Some of you may be wondering, “Why is Pastor Shah talking about all this?” Sometimes, people wonder why we take up tithes and offerings. We are following the pattern set for us by Paul in God’s word. We take up money to support the operation of the church, pay the staff of the church, provide help for those who are struggling near and far, and help missionaries and church planters all over the world to share the gospel and help the needy. We are an exceptional church where people give generously and wholeheartedly. Having said that, not everyone gives and not everyone gives as much as they should. How about you?

Did Paul benefit from his relationship with the Philippians? 17 “Not that I seek the gift, but I seek the fruit that abounds to your account.” Paul was saying that even though he needed the help and he was grateful for the gift, he was not depended on them for survival, nor was he trying to look for the gift. But, by sending their gift, the Philippians have pleased God and now have a share in Paul’s ministry. 18 “Indeed I have all and abound. I am full, having received from Epaphroditus the things sent from you, a sweet-smelling aroma, an acceptable sacrifice, well pleasing to God.” Paul described their gifts with the same words that he used to describe the sacrifice of Christ in Ephesians 5:2 “And walk in love, as Christ also has loved us and given Himself for us, an offering and a sacrifice to God for a sweet-smelling aroma.” Finally, verse 19 “And my God shall supply all your need according to His riches in glory by Christ Jesus.” In fact, Paul added, God will meet your need according to his riches in glory by Christ Jesus.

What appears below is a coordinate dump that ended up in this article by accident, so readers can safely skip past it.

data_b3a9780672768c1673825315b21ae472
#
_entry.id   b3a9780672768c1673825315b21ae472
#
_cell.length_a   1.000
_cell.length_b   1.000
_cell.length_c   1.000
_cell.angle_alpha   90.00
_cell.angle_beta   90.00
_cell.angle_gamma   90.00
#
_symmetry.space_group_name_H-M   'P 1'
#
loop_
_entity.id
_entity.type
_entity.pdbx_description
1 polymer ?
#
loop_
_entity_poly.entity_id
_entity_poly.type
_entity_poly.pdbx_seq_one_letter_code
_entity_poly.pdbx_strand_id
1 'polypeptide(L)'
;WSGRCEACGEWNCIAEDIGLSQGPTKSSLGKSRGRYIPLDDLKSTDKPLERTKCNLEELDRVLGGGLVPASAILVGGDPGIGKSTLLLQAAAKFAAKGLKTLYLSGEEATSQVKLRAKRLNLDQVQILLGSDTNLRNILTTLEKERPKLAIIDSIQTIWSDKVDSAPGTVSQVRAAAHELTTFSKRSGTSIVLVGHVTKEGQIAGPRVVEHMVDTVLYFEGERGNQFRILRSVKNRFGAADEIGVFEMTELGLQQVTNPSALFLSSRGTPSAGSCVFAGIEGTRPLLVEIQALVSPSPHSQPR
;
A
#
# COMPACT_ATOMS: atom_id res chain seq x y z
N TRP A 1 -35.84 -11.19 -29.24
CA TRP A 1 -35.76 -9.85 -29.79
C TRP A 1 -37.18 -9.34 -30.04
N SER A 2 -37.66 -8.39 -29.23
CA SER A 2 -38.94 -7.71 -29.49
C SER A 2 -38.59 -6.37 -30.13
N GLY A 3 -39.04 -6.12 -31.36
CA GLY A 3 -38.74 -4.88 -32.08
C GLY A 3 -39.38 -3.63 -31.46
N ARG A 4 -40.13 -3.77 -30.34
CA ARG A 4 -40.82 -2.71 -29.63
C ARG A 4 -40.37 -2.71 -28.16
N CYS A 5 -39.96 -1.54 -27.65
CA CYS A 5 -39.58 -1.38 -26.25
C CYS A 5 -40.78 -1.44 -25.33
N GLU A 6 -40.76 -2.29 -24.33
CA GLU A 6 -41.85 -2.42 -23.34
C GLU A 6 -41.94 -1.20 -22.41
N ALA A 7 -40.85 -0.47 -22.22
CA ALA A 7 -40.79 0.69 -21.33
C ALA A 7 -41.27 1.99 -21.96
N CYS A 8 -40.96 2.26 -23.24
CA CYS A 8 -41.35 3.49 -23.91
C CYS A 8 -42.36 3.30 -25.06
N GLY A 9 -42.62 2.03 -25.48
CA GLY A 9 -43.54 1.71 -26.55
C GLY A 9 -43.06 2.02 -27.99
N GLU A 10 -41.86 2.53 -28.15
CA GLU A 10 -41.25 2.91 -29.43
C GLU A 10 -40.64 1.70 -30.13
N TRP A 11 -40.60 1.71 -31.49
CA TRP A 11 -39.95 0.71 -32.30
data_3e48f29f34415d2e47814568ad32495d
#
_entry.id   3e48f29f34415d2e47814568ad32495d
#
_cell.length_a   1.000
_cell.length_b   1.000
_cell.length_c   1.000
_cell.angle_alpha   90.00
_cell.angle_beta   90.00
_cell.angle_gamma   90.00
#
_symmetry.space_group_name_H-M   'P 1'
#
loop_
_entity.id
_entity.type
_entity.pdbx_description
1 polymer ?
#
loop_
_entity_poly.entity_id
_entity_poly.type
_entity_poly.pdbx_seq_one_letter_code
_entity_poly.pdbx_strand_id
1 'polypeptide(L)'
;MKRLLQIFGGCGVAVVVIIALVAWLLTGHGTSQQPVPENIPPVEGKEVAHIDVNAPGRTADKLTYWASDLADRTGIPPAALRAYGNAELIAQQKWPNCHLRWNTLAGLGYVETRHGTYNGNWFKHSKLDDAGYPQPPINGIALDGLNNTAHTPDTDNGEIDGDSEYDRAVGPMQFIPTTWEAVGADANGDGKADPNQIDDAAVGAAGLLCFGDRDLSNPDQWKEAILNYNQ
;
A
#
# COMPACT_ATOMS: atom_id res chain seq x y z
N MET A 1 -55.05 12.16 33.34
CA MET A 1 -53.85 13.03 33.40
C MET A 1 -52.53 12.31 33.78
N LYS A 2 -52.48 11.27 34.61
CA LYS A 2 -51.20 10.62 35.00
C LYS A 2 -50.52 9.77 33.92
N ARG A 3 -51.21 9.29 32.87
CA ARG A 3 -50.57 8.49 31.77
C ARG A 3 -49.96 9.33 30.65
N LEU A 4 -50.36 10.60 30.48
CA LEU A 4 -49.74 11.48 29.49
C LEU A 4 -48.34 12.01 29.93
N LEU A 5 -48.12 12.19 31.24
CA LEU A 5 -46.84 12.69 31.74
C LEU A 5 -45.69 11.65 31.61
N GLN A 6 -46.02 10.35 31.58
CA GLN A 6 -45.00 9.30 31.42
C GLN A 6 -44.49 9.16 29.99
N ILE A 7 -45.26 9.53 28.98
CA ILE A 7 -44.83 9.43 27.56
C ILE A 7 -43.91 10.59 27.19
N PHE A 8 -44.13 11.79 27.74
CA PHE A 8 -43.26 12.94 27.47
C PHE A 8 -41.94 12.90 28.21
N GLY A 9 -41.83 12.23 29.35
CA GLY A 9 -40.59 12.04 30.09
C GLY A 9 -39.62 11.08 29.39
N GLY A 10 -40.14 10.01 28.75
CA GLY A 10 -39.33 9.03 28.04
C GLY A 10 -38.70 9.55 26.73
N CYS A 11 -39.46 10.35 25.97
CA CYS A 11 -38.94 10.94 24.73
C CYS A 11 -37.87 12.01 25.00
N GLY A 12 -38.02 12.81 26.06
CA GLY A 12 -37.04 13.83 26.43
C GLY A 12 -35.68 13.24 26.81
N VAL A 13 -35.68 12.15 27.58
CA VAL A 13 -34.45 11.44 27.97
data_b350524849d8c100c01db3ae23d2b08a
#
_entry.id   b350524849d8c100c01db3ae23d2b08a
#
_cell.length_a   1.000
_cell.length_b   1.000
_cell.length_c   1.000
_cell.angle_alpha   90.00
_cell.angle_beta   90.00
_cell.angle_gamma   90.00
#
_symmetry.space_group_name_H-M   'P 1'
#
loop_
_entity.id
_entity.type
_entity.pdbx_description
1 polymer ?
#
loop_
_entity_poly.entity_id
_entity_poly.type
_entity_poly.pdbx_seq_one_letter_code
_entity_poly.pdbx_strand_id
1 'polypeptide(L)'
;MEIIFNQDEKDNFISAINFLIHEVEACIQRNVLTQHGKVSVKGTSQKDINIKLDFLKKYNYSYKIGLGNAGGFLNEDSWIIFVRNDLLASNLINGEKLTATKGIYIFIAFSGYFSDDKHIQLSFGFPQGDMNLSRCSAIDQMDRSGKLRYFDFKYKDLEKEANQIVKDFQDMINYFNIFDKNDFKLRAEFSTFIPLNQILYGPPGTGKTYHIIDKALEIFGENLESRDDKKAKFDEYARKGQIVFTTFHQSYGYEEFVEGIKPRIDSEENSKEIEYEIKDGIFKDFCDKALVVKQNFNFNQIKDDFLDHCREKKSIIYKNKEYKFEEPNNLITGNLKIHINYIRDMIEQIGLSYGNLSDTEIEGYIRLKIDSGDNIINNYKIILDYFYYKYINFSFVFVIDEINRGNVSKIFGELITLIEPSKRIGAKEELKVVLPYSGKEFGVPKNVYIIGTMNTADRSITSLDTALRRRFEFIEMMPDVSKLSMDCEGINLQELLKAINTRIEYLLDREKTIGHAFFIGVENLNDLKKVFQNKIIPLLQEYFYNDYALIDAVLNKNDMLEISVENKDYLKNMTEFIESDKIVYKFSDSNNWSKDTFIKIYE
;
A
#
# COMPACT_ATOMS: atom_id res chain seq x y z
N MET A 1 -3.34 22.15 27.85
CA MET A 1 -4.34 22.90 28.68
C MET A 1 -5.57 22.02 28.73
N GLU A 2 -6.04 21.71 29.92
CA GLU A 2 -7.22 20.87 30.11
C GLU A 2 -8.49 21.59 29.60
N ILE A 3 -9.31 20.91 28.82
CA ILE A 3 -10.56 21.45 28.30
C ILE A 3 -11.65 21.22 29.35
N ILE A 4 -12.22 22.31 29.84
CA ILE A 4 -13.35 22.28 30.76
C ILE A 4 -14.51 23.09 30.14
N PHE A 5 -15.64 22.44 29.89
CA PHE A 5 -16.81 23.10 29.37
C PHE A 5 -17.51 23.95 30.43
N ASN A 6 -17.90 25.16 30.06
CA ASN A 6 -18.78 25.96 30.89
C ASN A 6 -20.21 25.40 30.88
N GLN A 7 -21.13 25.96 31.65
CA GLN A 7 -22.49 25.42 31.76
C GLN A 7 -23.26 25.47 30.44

What was Paul really trying to say here? Even though he was depended on them, he was not obligated to them. Even if they supported him financially, he was under God’s control not theirs. So also, people coming from a different church tradition think that since we pay the pastor or staff, he/they does/do what we tell him/them to do. Maybe even, he better do as we tell him to do. Sorry friend. You need to give because it is the right thing for you to do and it is good for you to do. You cannot control God’s ministers with money. If that happens, we will tell you what you want to hear and not what you need to hear.

Have you learned how to abound in Christ? It’s not about having things or not having things. It’s about being content in Christ. Is Christ enough for you?

Are you saved? Do you have Christ?

Community by Dr. Abidan Shah

Community

COMMUNITY by Dr. Shah, Clearview Church, Henderson, NC